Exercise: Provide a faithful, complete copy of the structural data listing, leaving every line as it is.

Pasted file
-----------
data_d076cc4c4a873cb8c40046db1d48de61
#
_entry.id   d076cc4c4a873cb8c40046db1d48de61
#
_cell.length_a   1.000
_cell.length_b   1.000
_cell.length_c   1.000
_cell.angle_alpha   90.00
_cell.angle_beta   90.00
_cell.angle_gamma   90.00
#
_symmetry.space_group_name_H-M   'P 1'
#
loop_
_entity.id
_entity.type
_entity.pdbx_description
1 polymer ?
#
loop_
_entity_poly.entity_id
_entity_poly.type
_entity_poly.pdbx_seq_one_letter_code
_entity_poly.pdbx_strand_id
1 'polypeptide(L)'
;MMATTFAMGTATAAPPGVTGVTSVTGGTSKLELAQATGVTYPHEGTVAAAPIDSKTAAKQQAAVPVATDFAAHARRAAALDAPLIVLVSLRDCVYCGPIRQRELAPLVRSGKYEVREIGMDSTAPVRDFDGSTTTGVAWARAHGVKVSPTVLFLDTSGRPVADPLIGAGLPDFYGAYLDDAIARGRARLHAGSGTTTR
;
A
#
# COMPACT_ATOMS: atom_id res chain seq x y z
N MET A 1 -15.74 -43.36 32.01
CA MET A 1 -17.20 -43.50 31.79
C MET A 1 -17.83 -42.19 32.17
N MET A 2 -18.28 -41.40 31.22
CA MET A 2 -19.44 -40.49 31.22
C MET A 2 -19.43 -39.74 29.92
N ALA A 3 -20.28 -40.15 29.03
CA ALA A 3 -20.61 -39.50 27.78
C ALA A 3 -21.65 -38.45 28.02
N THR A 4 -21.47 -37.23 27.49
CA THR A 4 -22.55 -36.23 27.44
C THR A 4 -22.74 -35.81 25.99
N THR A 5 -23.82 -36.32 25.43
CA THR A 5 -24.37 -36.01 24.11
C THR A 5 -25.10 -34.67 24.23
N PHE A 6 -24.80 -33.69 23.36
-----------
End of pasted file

data_d076cc4c4a873cb8c40046db1d48de61
#
_entry.id   d076cc4c4a873cb8c40046db1d48de61
#
_cell.length_a   1.000
_cell.length_b   1.000
_cell.length_c   1.000
_cell.angle_alpha   90.00
_cell.angle_beta   90.00
_cell.angle_gamma   90.00
#
_symmetry.space_group_name_H-M   'P 1'
#
loop_
_entity.id
_entity.type
_entity.pdbx_description
1 polymer ?
#
loop_
_entity_poly.entity_id
_entity_poly.type
_entity_poly.pdbx_seq_one_letter_code
_entity_poly.pdbx_strand_id
1 'polypeptide(L)'
;MMATTFAMGTATAAPPGVTGVTSVTGGTSKLELAQATGVTYPHEGTVAAAPIDSKTAAKQQAAVPVATDFAAHARRAAALDAPLIVLVSLRDCVYCGPIRQRELAPLVRSGKYEVREIGMDSTAPVRDFDGSTTTGVAWARAHGVKVSPTVLFLDTSGRPVADPLIGAGLPDFYGAYLDDAIARGRARLHAGSGTTTR
;
A
#
# COMPACT_ATOMS: atom_id res chain seq x y z
N MET A 1 -15.74 -43.36 32.01
CA MET A 1 -17.20 -43.50 31.79
C MET A 1 -17.83 -42.19 32.17
N MET A 2 -18.28 -41.40 31.22
CA MET A 2 -19.44 -40.49 31.22
C MET A 2 -19.43 -39.74 29.92
N ALA A 3 -20.28 -40.15 29.03
CA ALA A 3 -20.61 -39.50 27.78
C ALA A 3 -21.65 -38.45 28.02
N THR A 4 -21.47 -37.23 27.49
CA THR A 4 -22.55 -36.23 27.44
C THR A 4 -22.74 -35.81 25.99
N THR A 5 -23.82 -36.32 25.43
CA THR A 5 -24.37 -36.01 24.11
C THR A 5 -25.10 -34.67 24.23
N PHE A 6 -24.80 -33.69 23.36